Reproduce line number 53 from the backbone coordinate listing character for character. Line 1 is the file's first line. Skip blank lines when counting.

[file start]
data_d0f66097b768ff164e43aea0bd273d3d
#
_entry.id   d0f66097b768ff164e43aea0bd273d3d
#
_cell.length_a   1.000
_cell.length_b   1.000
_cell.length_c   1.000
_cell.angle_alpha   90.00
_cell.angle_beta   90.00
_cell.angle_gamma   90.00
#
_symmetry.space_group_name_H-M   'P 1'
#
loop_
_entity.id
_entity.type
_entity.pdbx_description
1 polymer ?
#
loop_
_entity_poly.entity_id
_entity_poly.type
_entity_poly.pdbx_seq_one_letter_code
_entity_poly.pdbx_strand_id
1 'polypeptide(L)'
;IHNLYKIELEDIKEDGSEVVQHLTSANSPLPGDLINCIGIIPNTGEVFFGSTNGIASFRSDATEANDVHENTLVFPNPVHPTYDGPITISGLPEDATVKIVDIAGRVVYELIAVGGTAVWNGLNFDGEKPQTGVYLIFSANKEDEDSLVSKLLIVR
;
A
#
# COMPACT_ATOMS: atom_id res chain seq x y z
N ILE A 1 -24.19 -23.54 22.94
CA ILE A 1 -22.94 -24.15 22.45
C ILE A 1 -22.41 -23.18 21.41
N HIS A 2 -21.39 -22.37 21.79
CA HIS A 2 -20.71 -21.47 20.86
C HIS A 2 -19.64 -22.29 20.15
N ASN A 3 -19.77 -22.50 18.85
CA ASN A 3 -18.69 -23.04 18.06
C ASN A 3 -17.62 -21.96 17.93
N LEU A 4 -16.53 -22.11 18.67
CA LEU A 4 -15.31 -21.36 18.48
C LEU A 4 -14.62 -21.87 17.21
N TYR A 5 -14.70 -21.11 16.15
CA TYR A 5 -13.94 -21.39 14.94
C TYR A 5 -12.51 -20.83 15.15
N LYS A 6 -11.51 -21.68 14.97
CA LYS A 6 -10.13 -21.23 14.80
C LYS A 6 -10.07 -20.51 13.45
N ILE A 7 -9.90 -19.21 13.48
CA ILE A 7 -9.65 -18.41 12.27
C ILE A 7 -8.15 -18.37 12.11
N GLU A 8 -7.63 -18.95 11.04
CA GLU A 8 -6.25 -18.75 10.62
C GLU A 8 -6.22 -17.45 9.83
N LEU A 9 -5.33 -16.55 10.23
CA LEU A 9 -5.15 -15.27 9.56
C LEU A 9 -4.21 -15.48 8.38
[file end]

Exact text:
CA GLU A 8 -6.25 -18.75 10.62